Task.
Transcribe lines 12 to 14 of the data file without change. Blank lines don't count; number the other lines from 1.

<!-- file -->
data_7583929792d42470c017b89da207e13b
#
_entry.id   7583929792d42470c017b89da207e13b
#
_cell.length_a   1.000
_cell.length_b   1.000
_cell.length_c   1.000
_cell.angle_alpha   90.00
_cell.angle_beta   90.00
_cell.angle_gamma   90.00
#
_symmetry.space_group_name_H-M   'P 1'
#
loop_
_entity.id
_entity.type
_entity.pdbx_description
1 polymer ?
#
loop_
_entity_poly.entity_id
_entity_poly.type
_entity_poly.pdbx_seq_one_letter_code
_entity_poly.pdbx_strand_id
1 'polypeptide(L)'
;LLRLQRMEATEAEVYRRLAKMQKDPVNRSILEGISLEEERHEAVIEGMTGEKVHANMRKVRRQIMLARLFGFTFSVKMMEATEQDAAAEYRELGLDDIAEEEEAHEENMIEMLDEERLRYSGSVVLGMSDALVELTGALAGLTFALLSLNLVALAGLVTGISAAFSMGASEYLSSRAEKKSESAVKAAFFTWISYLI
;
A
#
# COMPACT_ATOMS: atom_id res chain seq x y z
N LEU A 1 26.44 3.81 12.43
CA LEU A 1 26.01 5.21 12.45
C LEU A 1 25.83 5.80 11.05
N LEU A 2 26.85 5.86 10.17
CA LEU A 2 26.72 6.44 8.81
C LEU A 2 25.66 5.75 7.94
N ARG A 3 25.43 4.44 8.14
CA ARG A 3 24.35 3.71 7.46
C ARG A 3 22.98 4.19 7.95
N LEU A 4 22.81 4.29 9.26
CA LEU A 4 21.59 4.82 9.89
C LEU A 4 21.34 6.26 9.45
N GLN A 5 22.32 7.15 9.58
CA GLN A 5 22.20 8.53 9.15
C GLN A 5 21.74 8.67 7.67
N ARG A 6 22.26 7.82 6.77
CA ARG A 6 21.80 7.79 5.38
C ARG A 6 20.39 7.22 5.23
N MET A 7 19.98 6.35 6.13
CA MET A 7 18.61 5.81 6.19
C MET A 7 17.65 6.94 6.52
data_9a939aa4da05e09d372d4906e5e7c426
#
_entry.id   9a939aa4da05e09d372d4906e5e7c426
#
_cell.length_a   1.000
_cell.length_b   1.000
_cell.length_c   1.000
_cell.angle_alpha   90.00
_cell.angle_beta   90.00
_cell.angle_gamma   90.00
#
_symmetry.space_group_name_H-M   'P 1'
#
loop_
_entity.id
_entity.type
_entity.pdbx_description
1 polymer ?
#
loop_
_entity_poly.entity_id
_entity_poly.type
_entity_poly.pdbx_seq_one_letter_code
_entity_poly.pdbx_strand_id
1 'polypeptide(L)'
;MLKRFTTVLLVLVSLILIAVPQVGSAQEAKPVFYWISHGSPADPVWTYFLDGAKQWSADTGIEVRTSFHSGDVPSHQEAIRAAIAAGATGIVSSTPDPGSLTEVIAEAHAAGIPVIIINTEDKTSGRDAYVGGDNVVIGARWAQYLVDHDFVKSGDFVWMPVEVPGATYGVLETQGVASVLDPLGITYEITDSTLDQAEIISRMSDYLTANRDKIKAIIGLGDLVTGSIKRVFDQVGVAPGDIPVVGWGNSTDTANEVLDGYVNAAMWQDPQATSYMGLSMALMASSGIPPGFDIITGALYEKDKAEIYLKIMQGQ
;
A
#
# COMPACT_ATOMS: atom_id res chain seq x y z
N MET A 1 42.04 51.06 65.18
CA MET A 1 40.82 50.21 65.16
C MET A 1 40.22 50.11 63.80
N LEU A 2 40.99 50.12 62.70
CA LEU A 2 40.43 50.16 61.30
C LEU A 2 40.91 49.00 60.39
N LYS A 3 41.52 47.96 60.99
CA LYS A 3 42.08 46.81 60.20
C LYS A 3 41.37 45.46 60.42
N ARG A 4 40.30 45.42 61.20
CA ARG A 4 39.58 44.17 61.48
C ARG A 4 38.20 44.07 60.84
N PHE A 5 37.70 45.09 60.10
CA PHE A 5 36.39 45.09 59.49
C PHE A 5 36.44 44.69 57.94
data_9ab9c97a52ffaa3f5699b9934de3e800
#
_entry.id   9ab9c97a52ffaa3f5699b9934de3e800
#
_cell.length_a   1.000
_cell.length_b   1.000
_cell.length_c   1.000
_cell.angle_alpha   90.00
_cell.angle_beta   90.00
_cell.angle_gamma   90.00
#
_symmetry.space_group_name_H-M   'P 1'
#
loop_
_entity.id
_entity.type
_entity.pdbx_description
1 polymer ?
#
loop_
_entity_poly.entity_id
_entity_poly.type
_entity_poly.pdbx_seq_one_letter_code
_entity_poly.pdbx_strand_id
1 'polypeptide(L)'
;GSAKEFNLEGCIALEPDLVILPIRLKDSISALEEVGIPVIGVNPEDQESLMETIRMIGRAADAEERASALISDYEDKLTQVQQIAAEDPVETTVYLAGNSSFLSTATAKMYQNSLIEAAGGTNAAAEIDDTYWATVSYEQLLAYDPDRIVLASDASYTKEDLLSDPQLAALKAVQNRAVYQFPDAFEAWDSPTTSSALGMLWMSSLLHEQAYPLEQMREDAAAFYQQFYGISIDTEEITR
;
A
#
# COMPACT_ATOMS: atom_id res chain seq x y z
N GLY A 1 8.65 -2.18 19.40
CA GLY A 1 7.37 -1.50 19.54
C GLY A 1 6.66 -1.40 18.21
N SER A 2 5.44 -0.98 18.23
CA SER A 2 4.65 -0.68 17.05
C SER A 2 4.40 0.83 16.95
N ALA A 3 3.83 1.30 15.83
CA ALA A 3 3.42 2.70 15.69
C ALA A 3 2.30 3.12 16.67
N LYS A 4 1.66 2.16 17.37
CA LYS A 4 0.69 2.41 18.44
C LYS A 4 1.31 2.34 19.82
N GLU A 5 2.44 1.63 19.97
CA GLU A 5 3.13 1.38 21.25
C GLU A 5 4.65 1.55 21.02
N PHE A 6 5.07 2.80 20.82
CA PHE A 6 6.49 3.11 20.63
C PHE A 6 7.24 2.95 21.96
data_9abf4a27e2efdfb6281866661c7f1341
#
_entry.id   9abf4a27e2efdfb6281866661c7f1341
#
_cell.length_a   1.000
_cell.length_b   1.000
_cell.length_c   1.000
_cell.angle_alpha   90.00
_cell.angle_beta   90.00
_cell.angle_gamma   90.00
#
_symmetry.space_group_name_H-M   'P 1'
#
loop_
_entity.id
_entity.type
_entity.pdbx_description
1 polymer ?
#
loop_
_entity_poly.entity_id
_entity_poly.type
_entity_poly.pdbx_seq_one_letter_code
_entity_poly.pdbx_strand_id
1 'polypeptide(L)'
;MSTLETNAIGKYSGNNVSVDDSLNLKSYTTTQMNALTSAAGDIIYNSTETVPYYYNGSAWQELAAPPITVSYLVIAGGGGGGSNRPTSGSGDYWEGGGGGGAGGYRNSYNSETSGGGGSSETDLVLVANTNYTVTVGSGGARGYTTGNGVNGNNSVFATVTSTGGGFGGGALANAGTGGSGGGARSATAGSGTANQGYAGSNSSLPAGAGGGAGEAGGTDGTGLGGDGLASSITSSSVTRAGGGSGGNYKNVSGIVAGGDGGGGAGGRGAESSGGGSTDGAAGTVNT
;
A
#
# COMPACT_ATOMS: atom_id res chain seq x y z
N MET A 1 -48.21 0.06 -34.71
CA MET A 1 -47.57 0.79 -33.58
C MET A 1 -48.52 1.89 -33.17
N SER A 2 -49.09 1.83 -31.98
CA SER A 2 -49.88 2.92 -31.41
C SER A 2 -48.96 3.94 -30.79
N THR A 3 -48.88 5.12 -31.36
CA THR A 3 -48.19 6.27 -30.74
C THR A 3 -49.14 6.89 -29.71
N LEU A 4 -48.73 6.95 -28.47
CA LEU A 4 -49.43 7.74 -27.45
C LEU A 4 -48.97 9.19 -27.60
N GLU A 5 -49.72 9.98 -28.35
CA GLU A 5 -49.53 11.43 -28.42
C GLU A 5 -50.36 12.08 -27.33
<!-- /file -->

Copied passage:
_symmetry.space_group_name_H-M   'P 1'
#
loop_